Detroit Tigers: Worst Managers of All-Time


Many words can be used to describe Brad Ausmus‘ tenure as manager for the Detroit Tigers over the past two seasons. A few that come to mind: Disastrous. Putrid. Unprepared. Pathetic.

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No matter what word you choose to go with, things haven’t gone as planned for Manager Brad and the Tigers in 2015. After getting swept in 2014 by the Baltimore Orioles and severely under performing this entire season, the man who hired Manager Brad, Dave Dombrowski, already has a new job in Boston after being backdoor fired by owner Mike Ilitch a few hours after this years trade deadline.

With a new captain steering the ship in Al Avila, along with the constant managerial blunders made by Manager Brad, it’s all but certain he will be following Dombrowski out the door. Unfortunately for Manager Brad, the possibility of his former boss hiring him for round two in Boston are zero.

While nobody has done less with more talent than Manager Brad, other Tigers’ managers have put together some very terrible seasons. Whether its the fact they didnt have any players, or just werent good at their jobs, here’s the best of the worst of the 37 other former Detroit Tigers managers Manager Brad will be joining very soon.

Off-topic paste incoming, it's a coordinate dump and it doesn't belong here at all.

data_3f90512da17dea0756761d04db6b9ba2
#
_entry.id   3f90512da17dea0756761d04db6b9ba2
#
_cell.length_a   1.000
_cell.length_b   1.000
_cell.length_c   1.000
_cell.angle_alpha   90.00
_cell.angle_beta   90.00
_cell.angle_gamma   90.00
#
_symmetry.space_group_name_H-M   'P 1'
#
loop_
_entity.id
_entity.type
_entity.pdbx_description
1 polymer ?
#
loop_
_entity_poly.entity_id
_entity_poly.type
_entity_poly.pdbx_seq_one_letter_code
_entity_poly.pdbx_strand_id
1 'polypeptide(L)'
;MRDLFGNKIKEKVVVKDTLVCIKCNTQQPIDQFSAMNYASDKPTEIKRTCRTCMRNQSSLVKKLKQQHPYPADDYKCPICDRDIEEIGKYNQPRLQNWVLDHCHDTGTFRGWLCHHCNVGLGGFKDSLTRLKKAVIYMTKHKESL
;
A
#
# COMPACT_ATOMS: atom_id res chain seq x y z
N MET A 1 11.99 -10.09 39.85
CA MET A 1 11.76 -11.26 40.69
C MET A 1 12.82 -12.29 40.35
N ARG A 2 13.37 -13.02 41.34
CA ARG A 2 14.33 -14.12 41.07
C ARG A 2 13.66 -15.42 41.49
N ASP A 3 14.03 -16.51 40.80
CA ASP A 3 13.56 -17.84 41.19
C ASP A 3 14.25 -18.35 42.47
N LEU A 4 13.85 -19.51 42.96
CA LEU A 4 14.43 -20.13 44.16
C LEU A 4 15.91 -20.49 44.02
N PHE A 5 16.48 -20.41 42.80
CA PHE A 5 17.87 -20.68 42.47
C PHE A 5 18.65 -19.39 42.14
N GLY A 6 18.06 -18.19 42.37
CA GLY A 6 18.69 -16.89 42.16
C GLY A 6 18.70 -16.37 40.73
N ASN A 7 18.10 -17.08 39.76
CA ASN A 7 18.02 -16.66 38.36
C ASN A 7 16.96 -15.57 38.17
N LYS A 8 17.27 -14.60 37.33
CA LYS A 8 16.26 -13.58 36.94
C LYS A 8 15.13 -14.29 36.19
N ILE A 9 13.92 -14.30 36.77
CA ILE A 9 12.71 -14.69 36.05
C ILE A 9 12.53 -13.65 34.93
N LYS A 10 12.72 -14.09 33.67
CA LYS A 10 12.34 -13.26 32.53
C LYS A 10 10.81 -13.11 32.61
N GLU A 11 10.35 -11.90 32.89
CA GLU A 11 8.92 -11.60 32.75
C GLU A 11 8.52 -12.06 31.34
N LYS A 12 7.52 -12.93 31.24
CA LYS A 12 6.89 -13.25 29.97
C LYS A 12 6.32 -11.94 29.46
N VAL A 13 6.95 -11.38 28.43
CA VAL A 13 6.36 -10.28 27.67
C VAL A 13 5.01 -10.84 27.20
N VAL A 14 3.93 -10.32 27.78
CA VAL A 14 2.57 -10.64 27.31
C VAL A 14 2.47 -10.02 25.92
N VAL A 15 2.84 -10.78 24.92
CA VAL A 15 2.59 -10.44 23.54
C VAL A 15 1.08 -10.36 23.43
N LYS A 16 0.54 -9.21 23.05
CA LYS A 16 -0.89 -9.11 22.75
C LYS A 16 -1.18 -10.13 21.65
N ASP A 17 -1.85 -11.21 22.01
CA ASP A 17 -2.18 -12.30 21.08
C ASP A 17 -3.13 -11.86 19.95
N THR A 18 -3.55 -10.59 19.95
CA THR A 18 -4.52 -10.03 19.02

1. Alan Trammell – Since the Major League schedule expanded to 162 games in 1961, only the 1962 New York Mets have won fewer games than Trammell’s 43-win 2003 Tigers squad. In fact, since the live-ball era began in 1920, only those Mets and the 1935 Boston Braves have had less wins in a season. Trammell’s ’03 club was actually on pace to destroy the loss record, but he rallied the troops to win 5 of the 6 games of the season in order to avoid the record books. Was it all Trammell’s fault? Not entirely. But you have to be some kind of special to lose that many games in a season.
  2. Luis Pujols – Who? The Tigers interim manager once Phil Garner was canned after an 0-6 start to the 2002 season, Pujols managed the team to a whopping 55 wins as his replacement. With far superior talent compared to the 2003 team (Jeff Weaver, Robert Fick, Damion Easely all left after his only season as manager), his team only won 12 more games than basically the worst statistical team of all time. This was obviously recognized, as he was never asked to manage another ball club again, a very common theme for those put in charge of most Detroit sports teams.
  3. Buddy Bell – Unlike Pujols, Bell was given plenty of opportunities after doing a terrible job in Detroit, all of which, he also did a terrible job with. He was screwed from the start here however, when Ilitch fired 1984 World Series winning manager Sparky Anderson in Dombrowski-esq fashion, due to Sparky not wanting to coach replacement players in a locked out season in 1995. In comes Bell, who somewhat began the slide of what would become a pathetic next decade of baseball in Detroit. Over the course of his two seasons as Detroit’s manager, Bell had a winning percentage of .399.

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